The Efficiency Evolution of PSCs Using Different Metal Oxide CTLs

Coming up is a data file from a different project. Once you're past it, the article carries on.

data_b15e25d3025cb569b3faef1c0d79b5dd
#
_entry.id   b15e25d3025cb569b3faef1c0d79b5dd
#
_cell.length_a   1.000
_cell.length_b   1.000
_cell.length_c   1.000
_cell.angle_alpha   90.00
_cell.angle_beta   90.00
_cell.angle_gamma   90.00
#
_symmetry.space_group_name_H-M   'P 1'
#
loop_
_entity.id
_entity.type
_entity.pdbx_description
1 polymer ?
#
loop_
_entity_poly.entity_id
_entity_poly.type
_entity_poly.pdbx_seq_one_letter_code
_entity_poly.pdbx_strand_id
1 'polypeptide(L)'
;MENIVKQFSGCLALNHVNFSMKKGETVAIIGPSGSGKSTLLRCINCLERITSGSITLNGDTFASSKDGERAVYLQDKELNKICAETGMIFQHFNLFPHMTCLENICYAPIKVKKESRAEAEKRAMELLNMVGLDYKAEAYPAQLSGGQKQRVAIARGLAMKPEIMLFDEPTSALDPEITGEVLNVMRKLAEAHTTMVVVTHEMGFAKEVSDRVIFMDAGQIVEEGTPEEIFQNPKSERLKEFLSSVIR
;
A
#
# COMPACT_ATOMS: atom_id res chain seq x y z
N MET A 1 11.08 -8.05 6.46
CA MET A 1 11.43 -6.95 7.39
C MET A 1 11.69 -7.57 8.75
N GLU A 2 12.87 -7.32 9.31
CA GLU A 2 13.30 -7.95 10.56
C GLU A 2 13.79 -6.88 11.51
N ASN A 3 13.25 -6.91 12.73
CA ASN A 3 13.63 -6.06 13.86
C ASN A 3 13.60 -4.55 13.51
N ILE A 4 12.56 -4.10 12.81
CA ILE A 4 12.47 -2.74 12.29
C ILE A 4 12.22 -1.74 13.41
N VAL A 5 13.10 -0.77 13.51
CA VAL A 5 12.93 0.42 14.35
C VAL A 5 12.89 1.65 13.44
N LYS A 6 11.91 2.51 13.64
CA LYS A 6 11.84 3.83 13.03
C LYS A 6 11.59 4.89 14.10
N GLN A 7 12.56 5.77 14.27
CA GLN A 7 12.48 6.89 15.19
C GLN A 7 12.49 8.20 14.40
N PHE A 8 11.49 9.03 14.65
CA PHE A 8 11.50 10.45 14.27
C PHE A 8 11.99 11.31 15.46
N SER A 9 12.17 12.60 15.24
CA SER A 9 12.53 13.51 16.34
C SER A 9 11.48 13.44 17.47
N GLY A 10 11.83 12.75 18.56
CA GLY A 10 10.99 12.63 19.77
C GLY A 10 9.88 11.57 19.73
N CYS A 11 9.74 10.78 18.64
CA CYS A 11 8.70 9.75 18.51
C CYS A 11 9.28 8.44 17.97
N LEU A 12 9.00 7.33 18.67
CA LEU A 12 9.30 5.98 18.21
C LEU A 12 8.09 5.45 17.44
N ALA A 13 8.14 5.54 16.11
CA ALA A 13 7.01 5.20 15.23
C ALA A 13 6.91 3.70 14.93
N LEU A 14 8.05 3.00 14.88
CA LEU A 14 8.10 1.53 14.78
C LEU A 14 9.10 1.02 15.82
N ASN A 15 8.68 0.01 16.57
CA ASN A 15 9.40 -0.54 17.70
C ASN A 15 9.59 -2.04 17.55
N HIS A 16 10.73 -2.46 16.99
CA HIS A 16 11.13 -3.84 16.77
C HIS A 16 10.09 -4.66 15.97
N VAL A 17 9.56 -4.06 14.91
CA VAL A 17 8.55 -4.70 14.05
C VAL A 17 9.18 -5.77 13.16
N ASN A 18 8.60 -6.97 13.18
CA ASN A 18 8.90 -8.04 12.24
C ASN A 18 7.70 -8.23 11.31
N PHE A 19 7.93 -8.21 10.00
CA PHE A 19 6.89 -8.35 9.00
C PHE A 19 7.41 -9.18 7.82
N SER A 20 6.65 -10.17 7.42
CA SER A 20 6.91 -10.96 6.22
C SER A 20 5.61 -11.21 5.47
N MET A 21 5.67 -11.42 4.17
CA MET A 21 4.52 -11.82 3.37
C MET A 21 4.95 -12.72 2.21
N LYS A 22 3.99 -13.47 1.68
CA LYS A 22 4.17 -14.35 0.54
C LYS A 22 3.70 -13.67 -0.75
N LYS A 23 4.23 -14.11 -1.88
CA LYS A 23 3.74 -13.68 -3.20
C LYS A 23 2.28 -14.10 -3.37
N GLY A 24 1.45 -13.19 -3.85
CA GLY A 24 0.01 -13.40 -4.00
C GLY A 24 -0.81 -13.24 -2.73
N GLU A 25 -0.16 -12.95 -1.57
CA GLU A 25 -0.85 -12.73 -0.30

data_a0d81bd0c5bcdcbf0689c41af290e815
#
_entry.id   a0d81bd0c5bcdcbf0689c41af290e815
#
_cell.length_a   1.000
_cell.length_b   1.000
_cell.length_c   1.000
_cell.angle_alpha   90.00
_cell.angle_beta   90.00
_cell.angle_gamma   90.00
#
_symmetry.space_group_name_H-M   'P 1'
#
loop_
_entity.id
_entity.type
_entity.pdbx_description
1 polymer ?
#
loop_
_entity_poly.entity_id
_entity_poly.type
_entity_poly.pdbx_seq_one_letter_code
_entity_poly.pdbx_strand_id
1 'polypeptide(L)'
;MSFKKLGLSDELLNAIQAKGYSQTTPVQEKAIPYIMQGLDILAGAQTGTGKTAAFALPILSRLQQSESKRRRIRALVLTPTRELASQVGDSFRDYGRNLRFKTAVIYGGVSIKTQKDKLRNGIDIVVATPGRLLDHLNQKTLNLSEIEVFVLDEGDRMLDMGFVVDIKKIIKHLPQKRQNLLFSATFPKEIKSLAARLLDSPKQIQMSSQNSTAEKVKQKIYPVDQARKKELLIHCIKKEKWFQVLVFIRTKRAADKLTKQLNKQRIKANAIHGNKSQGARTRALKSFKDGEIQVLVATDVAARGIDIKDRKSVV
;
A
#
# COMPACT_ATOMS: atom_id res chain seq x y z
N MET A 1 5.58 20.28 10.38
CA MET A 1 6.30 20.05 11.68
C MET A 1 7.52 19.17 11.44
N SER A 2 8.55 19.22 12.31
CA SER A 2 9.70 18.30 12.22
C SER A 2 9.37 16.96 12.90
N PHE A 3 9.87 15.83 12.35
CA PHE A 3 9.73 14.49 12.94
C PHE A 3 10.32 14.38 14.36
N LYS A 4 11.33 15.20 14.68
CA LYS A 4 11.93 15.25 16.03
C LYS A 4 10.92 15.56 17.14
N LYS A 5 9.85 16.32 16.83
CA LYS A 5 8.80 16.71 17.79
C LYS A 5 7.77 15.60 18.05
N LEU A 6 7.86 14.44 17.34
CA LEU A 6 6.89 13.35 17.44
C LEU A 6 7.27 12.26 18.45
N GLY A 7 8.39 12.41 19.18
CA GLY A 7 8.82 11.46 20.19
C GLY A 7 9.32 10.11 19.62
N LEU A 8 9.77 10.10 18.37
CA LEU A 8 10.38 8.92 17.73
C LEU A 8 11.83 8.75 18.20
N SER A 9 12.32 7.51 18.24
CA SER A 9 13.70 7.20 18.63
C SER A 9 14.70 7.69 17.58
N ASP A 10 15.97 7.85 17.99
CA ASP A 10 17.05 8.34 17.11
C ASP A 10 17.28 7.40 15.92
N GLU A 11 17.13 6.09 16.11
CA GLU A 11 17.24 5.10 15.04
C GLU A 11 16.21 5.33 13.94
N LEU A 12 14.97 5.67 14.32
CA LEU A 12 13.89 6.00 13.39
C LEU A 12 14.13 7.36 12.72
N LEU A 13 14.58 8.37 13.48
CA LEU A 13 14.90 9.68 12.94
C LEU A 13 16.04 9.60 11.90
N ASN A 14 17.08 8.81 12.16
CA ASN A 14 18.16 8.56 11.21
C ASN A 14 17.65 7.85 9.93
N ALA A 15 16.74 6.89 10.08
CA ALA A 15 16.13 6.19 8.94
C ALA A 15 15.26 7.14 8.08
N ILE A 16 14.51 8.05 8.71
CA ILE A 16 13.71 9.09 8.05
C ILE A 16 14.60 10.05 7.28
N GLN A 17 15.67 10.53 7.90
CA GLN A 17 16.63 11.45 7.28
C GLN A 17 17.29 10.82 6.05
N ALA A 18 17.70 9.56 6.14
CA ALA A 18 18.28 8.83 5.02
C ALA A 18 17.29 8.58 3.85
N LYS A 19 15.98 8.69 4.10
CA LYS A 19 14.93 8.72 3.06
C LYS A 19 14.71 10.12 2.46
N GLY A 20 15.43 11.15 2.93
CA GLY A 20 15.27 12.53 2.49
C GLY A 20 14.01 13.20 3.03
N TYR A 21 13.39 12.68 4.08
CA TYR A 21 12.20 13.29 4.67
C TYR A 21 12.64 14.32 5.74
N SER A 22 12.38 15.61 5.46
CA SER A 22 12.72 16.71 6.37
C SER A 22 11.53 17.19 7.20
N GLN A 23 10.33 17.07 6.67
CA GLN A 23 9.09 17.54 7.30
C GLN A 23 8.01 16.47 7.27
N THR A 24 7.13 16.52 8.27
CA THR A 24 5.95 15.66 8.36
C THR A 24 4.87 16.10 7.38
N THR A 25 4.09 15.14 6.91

Starting from 2009, the group of Miyasaka demonstrated the photovoltaic properties of using perovskite in the dye-sensitized solar cell by employing mesoporous TiO2, exhibiting a PCE of 3.8% (Kojima et al., 2009). In early 2012, the group of Park reported a PCE of 9.7% of PSCs by introducing a sub-micrometer-thick layer of TiO2 and solid-state hole transporting materials (HTMs) (Kim et al., 2012). In the same year, a PCE more than 10% was reported by the group of Snaith (Lee et al., 2012). In 2013, the group of Grätzel demonstrated high-performance PSCs fabricated by the sequential deposition method with a certified PCE of 14.1% (Burschka et al., 2013). In the following years, the group of Seok reported a dramatical improvement in the device performance of PSCs by using different engineering approaches such as solvent engineering (certified as 16.20%) (Jeon et al., 2014), compositional engineering (certified as 17.9%) (Jeon et al., 2015), and intramolecular exchange (20.1% certified PCE) (Yang et al., 2015c). In 2016, the group of Grätzel reported the use of triple cations in perovskite materials, yielding good device reproducibility and improved device stability, leading to a high PCE of 21.1% (Saliba et al., 2016). Nowadays, the highest certified PCE as reported in literature for PSCs based on TiO2 electron-transporting layer (ETL) is 24.64% (Jeong et al., 2020). The TiO2-based ETLs are popular to be used since the early stage of PSCs owing to its high versatility of preparation techniques as well as attributing to the evolution of the architecture from the dye-sensitized solar cells. The representative research works using TiO2 as the ETL in PSCs with their achieved PCEs are summarized in Figure 1 as indicated in solid circles. Along with such a tremendous improvement in device performance, a compact layer of tin oxide (SnO2) has been demonstrated as an alternative for ETL. First, Ma et al., 2017 reported a high-temperature processing compact SnO2 ETL prepared by the conversion of SnCl2⋅2H2O precursor to SnO2 using a sol-gel method for CH3NH3PbI3-based PSCs, showing a PCE of 7.43% (Dong et al., 2015). The group of Dai and Kuang also reported a high-temperature processing SnO2 mesoporous ETL and as-synthesized colloidal solution, respectively, followed by TiCl4 surface treatment for CH3NH3PbI3-based PSCs, exhibiting an improvement in their champion device efficiency of 10.18 (Li et al., 2015) and 14.69% (Rao et al., 2015), respectively. However, at that time, the PCEs of SnO2-based PSCs are still lower than those of TiO2-based PSCs due to the introduction of a large amount of trap states during the high-temperature processing (Ke et al., 2015). The important breakthrough in achieving high device efficiency for SnO2-based PSCs was from 2015. The group of Fang firstly introduced low-temperature processing for preparing SnO2 compact layer based on the sol-gel method using SnCl2⋅2H2O as the precursor to achieve a high PCE of 17.21% for CH3NH3PbI3-based PSCs (Ke et al., 2015). Then, the group of You reported a PCE of 20.54% (certified as 19.9%), which was a record-high value in 2016 for (FAPbI3)X (MAPbBr3)1X-based PSCs with a low-temperature processing SnO2 ETL prepared from commercially available SnO2 colloid solution (Jiang et al., 2016). In the same year, the group of Hagfeldt demonstrated a low-temperature chemical bath deposition for preparing SnO2 compact layer as ETL used in Cs-containing mixed halide-based PSCs, yielding a stabilized PCE of 20.7% (Anaraki et al., 2016). In 2017, the group of You updated the champion PCE to 21.6% (certified as 20.9%) using low-temperature processing SnO2 in (FAPbI3)1X (MAPbBr3)-based PSCs (Jiang et al., 2017). The representative research works using SnO2 as the ETL in PSCs with their achieved PCEs are summarized in Figure 1 as indicated in solid squares. On the other hand, metal oxides based on NiOx have been commonly used as HTMs for PSCs. In 2014, Tian et al. (2014) firstly introduced the p-type NiO mesoporous for perovskite-sensitized solar cells, achieving a PCE of 1.5%. The group of Ahmadi demonstrated NiOx/Ni double layer as HTL deposited by the sputtering process in a planar n-i-p structure for PSCs, yielding a PCE of 7.28% (Abdollahi Nejand et al., 2015). In 2015, the group of Han employed a 10–20 nm NiO compact layer along with mesoporous Al2O3 scaffold as HTM in p-i-n-based PSCs, obtaining a promising efficiency of 13.5% (Chen et al., 2015a). The group of Wang reported using NiOx HTM in mesoporous n-i-p-based PSCs with a further enhanced PCE to 15.03% (Cao et al., 2015). Li et al. (2017) applied sputtered NiOx for planar PSCs, which exhibit a champion PCE of 18.5%. Furthermore, introduction of dopants, commonly Li (Qiu et al., 2017), Co (Natu et al., 2012), Mg (Chen et al., 2015b), Cu (Chen et al., 2018), Cs (Singh et al., 2020), etc., in NiOx can further enhance the charge transport properties due to improved carrier conductivity as well as better energy level alignment across the interface of perovskite and HTL. The group of He and Lei doped NiOx with Cs and Cu, yielding a PCE of 19.35 (Chen et al., 2017) and 20.5% (Yue et al., 2017) for planar p-i-n-based PSCs, respectively. Recently, a latest high PCE of 21.6% was achieved for NiOx-based PSCs in a p-i-n structure after passivating the perovskite/ETL by using CdxZn1xSeyS1y quantum dots (Chen et al., 2020). The representative works for NiOx-based PSCs are summarized in Figure 1 and indicated in solid triangles.